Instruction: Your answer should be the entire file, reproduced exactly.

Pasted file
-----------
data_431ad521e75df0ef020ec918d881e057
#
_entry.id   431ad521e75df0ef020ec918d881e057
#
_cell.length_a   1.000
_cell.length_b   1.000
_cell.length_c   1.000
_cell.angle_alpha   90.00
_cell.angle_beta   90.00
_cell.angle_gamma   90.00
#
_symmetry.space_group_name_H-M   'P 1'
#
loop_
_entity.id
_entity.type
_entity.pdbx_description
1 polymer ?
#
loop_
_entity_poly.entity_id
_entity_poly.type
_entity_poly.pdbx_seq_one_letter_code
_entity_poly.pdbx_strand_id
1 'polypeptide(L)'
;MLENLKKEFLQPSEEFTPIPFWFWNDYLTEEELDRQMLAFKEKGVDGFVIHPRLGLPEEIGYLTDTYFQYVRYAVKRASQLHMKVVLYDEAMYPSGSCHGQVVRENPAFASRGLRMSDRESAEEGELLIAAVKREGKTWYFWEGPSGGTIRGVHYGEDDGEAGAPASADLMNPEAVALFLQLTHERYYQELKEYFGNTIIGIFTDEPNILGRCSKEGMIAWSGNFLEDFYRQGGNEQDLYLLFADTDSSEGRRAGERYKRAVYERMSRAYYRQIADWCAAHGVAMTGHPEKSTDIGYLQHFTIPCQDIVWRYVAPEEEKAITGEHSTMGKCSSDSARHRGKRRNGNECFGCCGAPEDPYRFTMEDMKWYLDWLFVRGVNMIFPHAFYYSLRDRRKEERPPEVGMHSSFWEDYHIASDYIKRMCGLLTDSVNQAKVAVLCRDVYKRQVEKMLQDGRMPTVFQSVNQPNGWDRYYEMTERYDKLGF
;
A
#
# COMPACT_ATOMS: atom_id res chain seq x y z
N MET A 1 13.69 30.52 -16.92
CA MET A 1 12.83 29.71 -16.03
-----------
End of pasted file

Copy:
data_431ad521e75df0ef020ec918d881e057
#
_entry.id   431ad521e75df0ef020ec918d881e057
#
_cell.length_a   1.000
_cell.length_b   1.000
_cell.length_c   1.000
_cell.angle_alpha   90.00
_cell.angle_beta   90.00
_cell.angle_gamma   90.00
#
_symmetry.space_group_name_H-M   'P 1'
#
loop_
_entity.id
_entity.type
_entity.pdbx_description
1 polymer ?
#
loop_
_entity_poly.entity_id
_entity_poly.type
_entity_poly.pdbx_seq_one_letter_code
_entity_poly.pdbx_strand_id
1 'polypeptide(L)'
;MLENLKKEFLQPSEEFTPIPFWFWNDYLTEEELDRQMLAFKEKGVDGFVIHPRLGLPEEIGYLTDTYFQYVRYAVKRASQLHMKVVLYDEAMYPSGSCHGQVVRENPAFASRGLRMSDRESAEEGELLIAAVKREGKTWYFWEGPSGGTIRGVHYGEDDGEAGAPASADLMNPEAVALFLQLTHERYYQELKEYFGNTIIGIFTDEPNILGRCSKEGMIAWSGNFLEDFYRQGGNEQDLYLLFADTDSSEGRRAGERYKRAVYERMSRAYYRQIADWCAAHGVAMTGHPEKSTDIGYLQHFTIPCQDIVWRYVAPEEEKAITGEHSTMGKCSSDSARHRGKRRNGNECFGCCGAPEDPYRFTMEDMKWYLDWLFVRGVNMIFPHAFYYSLRDRRKEERPPEVGMHSSFWEDYHIASDYIKRMCGLLTDSVNQAKVAVLCRDVYKRQVEKMLQDGRMPTVFQSVNQPNGWDRYYEMTERYDKLGF
;
A
#
# COMPACT_ATOMS: atom_id res chain seq x y z
N MET A 1 13.69 30.52 -16.92
CA MET A 1 12.83 29.71 -16.03